If there was one thing that George Allen was known for, it was doing anything and everything it took to win. His abilities as a coach were never questioned and he was a recognized winner wherever he went. He won at Morningside College in Iowa and at Whittier College in California. He was a fine assistant under Sid Gillman with the Rams and with George Halas at the Chicago Bears. While Allen was given much credit for the great Bears' defenses of 1962 through 1965, his position as personnel director and his accomplishments in astutely judging and choosing exceptional talent have often been  overlooked. After a head coaching stint with the Rams, Allen won additional fame as the head coach of the Redskins from 1971 through '77 and he was respected for being able to "turn over every rock" in his quest for players who could help his team win. Flying in the face of protocol, Allen posted public notices and announced that he was having "open tryouts" for anyone and everyone who thought they could play for his first Redskins squad. In the spring of '71, over three hundred aspirants wandered onto the campus of Georgetown University to run drills and sprints. While one of Allen's proteges, Dick Vermeil was famously noted as doing this in last year's Hollywood movie release, "Invincible", the story of free agent Eagle player Vince Papale, Allen's brainchild was roundly considered to be a crackpot move by other NFL officials in 1971. However, knowing he could in fact judge NFL-quality talent as well or better than anyone else, Allen was confident that this would be one more move that could help his team toward the ultimate goal of winning. The only player to survive the open tryout was defensive lineman Otis Sistrunk who coincidentally was a cousin, a number of times removed, of Redskins' defensive lineman  Manny Sistrunk. Otis Sistrunk had played at William Spencer H.S. in Columbus, Georgia and toughened himself up with the Norfolk entry in the Continental Football League and again when the team entered the Atlantic Coast Football League. He eventually stuck with the Raiders and played for six seasons after the Redskins cut him in their 1971 pre-season training camp. Allen was realistic and told reporters that for every three annual tryouts, he would be happy if he could cull one player that could contribute to the success of his Redskins. In the 1972 version of the Redskins' open tryouts, the look and feel was similar to the first year's bazaar of longshoremen, truck drivers, and overweight former high school heroes. However, Allen had been alerted to the presence of one applicant by Redskins linebacker Harold McLinton. One of McLinton's teammates at Charles Harper H.S. in Atlanta, GA, considered as too small by college recruiters, had entered the Navy after graduation, filled out to a robust 185-190 pounds, played semi-pro ball in the Atlanta area, and would be coming to the tryouts, hoping to land a roster spot as a running back and kick return man. This one player was the obvious standout, running the 40-yard sprint in 4.35. When Special Teams coach Marv Levy reported that the player had run this outstanding time, the rest of the staff including Allen wanted a repeat run, not believing that Levy's timing was accurate. The second time was even better at 4.34! The 5'10", 185 pound Herb Mul-Key was signed at the end of the day.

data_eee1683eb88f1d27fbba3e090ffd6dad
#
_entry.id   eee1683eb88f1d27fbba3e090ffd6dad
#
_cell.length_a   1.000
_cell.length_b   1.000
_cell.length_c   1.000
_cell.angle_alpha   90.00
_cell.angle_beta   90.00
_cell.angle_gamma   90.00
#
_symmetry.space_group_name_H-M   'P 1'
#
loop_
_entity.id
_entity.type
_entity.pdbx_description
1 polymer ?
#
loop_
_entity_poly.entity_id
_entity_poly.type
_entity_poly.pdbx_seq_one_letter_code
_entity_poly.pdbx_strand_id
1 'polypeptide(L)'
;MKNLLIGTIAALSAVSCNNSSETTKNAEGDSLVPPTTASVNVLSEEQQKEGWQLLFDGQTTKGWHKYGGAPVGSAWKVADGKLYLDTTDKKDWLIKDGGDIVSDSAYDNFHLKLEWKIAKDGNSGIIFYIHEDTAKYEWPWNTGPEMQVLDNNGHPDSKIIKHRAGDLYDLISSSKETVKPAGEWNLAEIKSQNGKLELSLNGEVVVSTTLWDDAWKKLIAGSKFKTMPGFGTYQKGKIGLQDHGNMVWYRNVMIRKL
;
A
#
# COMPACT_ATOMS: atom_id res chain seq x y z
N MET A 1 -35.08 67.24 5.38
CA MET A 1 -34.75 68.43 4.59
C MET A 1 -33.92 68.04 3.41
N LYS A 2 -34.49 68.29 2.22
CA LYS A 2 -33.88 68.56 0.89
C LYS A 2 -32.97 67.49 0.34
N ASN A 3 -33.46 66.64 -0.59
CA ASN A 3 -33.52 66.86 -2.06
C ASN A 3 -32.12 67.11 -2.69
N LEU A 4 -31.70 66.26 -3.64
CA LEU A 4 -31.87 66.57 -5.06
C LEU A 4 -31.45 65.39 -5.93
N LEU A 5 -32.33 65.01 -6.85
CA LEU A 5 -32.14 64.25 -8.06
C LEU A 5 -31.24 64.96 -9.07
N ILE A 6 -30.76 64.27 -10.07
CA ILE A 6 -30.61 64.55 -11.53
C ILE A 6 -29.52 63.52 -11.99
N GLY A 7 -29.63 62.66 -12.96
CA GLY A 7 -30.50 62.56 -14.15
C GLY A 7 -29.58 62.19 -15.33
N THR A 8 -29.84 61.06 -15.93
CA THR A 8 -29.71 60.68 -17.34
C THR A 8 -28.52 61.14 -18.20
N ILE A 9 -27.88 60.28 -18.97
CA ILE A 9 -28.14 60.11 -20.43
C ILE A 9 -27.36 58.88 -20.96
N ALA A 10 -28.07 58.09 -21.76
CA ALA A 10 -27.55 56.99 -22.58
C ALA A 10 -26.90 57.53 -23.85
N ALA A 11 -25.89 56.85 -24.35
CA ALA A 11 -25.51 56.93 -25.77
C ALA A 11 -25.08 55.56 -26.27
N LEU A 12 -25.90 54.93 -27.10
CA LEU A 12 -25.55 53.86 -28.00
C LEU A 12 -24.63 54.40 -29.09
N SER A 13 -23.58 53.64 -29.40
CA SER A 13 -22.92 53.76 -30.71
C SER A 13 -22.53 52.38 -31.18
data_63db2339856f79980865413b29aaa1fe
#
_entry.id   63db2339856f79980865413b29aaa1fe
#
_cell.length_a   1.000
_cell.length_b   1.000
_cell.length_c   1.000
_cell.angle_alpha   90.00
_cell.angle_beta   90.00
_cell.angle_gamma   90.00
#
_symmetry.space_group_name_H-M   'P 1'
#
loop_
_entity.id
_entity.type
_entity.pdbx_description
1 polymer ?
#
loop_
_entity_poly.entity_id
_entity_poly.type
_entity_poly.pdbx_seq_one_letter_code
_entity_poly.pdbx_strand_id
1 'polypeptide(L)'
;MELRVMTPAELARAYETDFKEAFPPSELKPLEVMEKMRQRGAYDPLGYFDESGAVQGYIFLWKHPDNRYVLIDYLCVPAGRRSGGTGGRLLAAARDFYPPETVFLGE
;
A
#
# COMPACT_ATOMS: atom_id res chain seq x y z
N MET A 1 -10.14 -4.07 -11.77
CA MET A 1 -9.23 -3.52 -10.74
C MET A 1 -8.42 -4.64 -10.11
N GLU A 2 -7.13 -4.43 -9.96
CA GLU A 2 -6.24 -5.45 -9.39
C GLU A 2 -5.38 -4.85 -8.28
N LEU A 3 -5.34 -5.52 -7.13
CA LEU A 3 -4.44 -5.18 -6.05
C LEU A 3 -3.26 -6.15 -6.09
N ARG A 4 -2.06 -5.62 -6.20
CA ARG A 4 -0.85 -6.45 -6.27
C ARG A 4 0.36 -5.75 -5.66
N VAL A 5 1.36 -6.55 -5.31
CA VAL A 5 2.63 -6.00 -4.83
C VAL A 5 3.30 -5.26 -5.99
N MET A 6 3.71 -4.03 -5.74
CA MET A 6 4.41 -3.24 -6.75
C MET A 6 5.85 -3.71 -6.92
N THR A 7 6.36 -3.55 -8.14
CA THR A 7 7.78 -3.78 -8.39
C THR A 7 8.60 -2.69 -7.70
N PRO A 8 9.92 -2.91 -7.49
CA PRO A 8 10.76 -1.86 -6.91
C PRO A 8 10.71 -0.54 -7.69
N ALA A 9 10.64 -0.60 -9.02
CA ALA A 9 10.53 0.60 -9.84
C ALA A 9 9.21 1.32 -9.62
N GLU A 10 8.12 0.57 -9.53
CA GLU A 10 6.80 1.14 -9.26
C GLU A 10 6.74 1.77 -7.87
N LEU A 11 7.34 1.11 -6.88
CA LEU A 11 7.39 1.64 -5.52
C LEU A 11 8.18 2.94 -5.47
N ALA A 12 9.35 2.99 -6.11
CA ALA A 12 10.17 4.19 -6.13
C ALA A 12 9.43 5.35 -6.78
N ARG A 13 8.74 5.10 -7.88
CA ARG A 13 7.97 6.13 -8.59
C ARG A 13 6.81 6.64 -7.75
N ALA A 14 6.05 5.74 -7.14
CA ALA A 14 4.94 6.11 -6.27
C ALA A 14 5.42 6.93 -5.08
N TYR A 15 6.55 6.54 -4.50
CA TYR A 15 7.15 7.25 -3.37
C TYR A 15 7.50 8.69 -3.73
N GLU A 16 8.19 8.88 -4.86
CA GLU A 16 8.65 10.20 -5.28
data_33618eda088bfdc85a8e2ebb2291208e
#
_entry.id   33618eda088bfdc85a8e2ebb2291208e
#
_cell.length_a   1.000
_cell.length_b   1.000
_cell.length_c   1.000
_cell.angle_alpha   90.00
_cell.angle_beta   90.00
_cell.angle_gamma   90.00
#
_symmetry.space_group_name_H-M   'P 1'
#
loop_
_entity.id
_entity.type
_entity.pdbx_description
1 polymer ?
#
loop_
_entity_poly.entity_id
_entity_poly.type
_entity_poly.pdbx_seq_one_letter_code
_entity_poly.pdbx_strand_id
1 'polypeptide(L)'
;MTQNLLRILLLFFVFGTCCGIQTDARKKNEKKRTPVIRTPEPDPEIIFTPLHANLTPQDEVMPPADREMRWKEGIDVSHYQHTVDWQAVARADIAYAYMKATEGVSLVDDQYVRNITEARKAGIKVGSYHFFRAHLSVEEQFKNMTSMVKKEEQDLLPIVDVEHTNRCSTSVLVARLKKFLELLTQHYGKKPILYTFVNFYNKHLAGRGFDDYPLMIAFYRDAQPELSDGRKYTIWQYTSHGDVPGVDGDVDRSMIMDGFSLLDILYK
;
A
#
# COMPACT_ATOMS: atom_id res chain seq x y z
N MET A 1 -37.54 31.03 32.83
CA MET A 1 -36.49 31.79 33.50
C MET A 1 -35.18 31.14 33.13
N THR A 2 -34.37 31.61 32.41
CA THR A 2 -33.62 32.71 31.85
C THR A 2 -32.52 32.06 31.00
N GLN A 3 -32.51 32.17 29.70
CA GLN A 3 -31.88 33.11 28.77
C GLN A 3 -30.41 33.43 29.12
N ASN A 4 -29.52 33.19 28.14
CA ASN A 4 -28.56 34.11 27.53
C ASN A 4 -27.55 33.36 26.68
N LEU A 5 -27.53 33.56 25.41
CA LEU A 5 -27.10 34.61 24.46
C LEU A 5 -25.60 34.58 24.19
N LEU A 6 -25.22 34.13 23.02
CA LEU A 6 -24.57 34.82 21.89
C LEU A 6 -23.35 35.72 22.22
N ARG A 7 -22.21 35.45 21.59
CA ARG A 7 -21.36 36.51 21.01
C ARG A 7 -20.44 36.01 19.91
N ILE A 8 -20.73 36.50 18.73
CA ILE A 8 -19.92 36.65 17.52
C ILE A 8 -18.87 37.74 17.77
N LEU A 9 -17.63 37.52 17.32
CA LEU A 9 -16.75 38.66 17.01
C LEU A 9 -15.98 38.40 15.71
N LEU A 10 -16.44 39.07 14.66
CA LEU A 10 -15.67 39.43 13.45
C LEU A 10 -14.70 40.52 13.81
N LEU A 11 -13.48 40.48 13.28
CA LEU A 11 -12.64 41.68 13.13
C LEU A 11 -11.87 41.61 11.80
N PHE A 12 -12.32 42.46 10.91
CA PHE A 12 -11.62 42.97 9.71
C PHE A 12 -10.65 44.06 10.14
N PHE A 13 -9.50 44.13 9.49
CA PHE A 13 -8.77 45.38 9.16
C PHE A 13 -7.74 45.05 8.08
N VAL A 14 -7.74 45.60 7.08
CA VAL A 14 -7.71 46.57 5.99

Coming into the NFL via an open tryout camp, having never played collegiate football, and being a tad undersized made Mul-Key a crowd favorite as the ultimate underdog. In his three Redskins seasons that spanned 1972, '73, and '74, his rushing yards total was a mere 178 yards and 155 of that was gained in his rookie season, but Mul-Key was a great kickoff returner, totaling a huge 1011 in a Pro Bowl 1973 season and a career aggregate of 1505. His 27.87 yards-per-return average places him second to only Hall Of Famer Bobby Mitchell on the Redskins all-time list.  A "tough-nut" that came to practice and games with the mindset to play hard every day, he was a popular teammate and as long-tenured defensive back Pat Fischer stated, "You really kind of appreciate a guy who comes from nowhere to make it." 
Herb Mul-Key was the workaday "everyman" rising to the heights of public recognition. While never achieving stardom, he fulfilled the hopes and dreams of many, not just die hard Redskins fans. When Allen first signed on with Washington, the Green Bay gold helmet that had been introduced the season before by Coach Lombardi was maintained. In '72, Allen put his own stamp on the uniform and introduced the burgundy helmet and distinctive circular Redskins logo on the sides of the head gear, a design that has lived on for decades. While a glance at that milestone design brings back memories of the Miami vs. Washington Super Bowl, the "Ramskins", and so many great stars of the era, it is Mul-Key as much as those Super Bowl performers and true stars of one of the golden eras of Redskins football that comes to mind.